“Practice makes perfect,” is a line often said to encourage kids to assemble some sort of routine. And while they may gripe about it, establishing a routine promotes healthy habits and contributes as an integral part of child care. By implementing small activities in the mornings and evenings, children can get accustomed to a daily rhythm and will be less fussy.
Morning routines don’t need to be complicated. Just making it a daily habit to wake up your child at a specific time throughout the week will get them used to it. If you take your child to day care or preschool, have them get comfortable with a certain order, such as waking up, brushing their teeth, getting dressed, and coming down for breakfast. From personal experience, waking up rarely gets easier, but seeing my parents happy in the morning made me feel better about getting up and starting my day. Have them participate a bit by asking them easy questions like, “Which lunch box do you want to take today?” or “Do you want to wear the blue shirt or the red shirt?” A little independence goes a long way, and as they get older, you can allow them more freedom to make their own choices regarding what they’d like to wear and what to eat.
When your child attends school, they have a routine they go through, because it’s been proven that repetitive tasks work in helping children understand concepts and grow. With these basic tactics down, your child can then further develop cognitively. For example, various television shows geared towards young kids employ the concept of repetition to reinforce a learning objective.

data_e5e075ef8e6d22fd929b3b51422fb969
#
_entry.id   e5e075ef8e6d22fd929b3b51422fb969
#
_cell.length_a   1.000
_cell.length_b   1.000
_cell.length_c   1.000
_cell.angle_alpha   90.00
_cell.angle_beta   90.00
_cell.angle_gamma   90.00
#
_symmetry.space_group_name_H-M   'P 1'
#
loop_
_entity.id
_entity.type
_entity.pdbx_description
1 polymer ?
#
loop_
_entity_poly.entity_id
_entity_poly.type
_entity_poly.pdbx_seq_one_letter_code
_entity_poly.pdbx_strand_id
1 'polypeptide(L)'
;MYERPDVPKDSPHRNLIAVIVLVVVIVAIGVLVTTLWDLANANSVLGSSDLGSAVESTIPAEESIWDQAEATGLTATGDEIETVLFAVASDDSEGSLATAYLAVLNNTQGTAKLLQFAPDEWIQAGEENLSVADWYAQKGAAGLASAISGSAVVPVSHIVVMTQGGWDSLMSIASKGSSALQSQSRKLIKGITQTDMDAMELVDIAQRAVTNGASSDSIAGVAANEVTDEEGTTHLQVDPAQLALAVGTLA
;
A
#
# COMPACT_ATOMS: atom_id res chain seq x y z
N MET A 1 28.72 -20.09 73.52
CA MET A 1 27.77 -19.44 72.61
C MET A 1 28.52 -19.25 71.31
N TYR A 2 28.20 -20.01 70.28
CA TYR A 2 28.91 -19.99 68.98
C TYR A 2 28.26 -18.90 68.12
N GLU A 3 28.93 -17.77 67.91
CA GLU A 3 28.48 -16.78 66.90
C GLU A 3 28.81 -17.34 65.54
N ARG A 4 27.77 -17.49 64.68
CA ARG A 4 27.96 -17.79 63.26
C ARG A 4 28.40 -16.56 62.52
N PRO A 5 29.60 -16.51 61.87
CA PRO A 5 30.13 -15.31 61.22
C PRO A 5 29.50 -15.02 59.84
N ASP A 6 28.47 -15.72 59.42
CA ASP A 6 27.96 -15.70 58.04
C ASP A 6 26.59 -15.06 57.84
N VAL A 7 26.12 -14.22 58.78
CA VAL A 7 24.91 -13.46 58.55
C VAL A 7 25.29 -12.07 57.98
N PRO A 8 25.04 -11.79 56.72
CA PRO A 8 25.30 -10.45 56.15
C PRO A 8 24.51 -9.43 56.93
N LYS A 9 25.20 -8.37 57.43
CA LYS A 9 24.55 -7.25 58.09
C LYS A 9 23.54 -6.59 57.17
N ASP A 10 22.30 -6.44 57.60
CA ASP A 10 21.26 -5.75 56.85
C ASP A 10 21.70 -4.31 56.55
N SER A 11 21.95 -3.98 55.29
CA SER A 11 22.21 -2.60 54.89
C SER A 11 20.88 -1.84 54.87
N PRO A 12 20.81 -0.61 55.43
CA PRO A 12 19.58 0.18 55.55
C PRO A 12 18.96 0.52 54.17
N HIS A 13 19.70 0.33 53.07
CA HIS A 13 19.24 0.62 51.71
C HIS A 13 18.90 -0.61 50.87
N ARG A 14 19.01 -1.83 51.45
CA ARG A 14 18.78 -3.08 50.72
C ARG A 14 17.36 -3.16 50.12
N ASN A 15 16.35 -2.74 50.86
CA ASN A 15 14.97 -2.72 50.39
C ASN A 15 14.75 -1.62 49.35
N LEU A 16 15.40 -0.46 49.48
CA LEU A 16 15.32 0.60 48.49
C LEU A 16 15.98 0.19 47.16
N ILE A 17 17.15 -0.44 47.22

An afternoon routine is just as important as a morning one. After they return home, set up a system where they finish homework, have dinner, and begin to get ready for bed. Make the morning a little easier by helping your son or daughter select their clothes for the next day and make sure their backpacks are filled with everything they need such as books, paper, completed homework, etc. Various things you may want to incorporate before bed include talking to your child about his or her day, reading to them while they’re in bed, etc.
To manage your time efficiently, encourage the use of charts in easily accessible areas. When an item on their list to do is completed, mark it off or place a sticker. This method can encourage your kids to continue on with their daily activities. Additionally, keep in mind their behaviors. How do they react with a crowded kitchen? Are they visibly affected when there’s a rush? Observe your child and plan accordingly.
Keep in mind, the simple things like getting them to do various tasks are important, but even more so are the routines that involve the parent as well and plays a bit part in child care. That is to say, routines are implemented to build good habits for both the child and parent to promote bonding. As the parent, you can set aside ten to twenty minutes before bed to read to your kid, or make it a point to prepare a few special snacks twice a week (or more if you have the time).
Of course, not everything will go according to plan every single day. Times to relax the structure placed in the home can be used during the weekends, sick days, and holidays. “Fun” routines can be implemented instead, like having Sundays be a day for waffles, and allowing your child to help and pick their own toppings. Making routines fun and creative is an effective way to encourage healthy habits. By keeping things fresh, you can prevent boredom.